When a Watford man died from asbestos-related cancer, his daughter embarked on a campaign to track down those responsible.
Anthony Justice was 76-years-old when he was struck down by mesothelioma, a cancer notorious for its incurability.
Following his death in July 2015, his daughter Debbie Smith became determined to find out where and when he had been exposed to asbestos.
And now she has triumphed at London's High Court, winning £110,000 in compensation for her bereaved family.
A senior judge found that Mr Justice paid the price for working on renovation projects in Scotland in 1967 and 1968.
He had been employed as a pipe lagger's mate in the boiler rooms of a hotel and a school, the court heard, emptying bags of asbestos into a spraying machine and sweeping up asbestos dust at the end of each working day.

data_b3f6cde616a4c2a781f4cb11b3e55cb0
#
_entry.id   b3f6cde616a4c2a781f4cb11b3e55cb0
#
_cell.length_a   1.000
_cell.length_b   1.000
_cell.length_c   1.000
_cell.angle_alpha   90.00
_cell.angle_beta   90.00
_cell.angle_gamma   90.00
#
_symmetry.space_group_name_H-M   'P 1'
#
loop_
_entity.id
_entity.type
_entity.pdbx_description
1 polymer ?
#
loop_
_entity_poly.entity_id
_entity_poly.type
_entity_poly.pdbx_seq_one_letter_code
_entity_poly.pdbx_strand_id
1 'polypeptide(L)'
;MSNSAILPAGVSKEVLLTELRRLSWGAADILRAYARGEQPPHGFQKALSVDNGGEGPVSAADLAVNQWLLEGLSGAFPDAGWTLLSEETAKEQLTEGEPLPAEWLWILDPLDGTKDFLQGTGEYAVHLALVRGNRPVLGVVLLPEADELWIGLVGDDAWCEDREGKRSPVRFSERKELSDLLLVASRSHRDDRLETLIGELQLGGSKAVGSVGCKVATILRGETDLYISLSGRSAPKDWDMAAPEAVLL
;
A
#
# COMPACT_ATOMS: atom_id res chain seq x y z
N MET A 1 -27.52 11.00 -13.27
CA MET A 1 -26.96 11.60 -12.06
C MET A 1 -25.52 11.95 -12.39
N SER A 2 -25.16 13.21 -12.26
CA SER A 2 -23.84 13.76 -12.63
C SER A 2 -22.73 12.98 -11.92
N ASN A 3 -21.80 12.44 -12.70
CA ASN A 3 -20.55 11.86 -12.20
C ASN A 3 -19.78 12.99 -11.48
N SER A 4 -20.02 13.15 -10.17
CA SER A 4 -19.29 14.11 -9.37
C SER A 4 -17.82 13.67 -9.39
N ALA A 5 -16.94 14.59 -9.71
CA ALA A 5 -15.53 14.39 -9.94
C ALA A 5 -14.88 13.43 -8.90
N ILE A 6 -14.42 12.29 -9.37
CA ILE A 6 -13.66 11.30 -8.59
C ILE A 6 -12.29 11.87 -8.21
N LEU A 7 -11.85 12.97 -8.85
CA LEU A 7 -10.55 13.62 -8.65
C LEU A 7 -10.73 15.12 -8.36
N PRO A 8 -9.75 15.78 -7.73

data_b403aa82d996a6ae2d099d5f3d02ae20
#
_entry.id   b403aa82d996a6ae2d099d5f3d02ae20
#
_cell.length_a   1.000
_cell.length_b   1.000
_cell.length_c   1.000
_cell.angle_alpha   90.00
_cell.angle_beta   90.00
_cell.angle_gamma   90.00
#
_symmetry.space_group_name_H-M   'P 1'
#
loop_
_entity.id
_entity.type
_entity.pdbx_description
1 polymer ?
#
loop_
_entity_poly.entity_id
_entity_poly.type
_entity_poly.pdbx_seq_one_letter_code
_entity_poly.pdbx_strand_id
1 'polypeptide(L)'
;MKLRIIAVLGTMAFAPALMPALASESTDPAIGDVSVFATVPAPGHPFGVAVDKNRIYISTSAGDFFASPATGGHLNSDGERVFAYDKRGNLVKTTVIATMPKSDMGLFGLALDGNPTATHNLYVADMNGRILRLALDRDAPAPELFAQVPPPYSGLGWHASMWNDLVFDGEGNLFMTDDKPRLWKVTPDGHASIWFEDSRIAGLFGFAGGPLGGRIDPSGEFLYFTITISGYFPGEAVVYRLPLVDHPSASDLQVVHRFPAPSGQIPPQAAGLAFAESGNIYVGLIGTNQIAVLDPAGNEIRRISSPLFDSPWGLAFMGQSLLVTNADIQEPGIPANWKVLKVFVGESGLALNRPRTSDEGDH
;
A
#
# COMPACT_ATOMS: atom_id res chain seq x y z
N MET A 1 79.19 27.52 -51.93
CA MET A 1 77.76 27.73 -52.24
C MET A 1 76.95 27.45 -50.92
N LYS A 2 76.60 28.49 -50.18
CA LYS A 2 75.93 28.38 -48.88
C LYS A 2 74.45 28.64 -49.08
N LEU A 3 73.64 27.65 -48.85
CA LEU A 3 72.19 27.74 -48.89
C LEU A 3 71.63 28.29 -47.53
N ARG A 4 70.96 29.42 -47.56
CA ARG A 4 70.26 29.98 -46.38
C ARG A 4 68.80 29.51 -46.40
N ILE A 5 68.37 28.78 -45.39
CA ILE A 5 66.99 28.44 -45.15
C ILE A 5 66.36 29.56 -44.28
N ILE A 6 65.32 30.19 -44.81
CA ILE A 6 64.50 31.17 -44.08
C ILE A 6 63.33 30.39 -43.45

Mr Justice, who lived and died in Watford, worked for the long-defunct Universal Asbestos Manufacturing Company, based in the town.
When he was treated at Watford General Hospital in 2013, he was increasingly breathless and only able to walk about 15 yards. He was diagnosed with cancer later that year.
There were few surviving records of the work he carried out in the 1960s so his daughter had to prove her case on every issue.
Mr Justice had given an account of his working life in a statement before he died and his daughter was deemed a "credible witness".
Upholding her claim, Judge Sir Robert Francis QC said he had "no doubt that Mr Justice was exposed to asbestos at some point during his life" and was satisfied Mr Justice had worked for Universal Asbestos.
Because the company no longer exists, the damages will be paid by the Financial Services Compensation Scheme.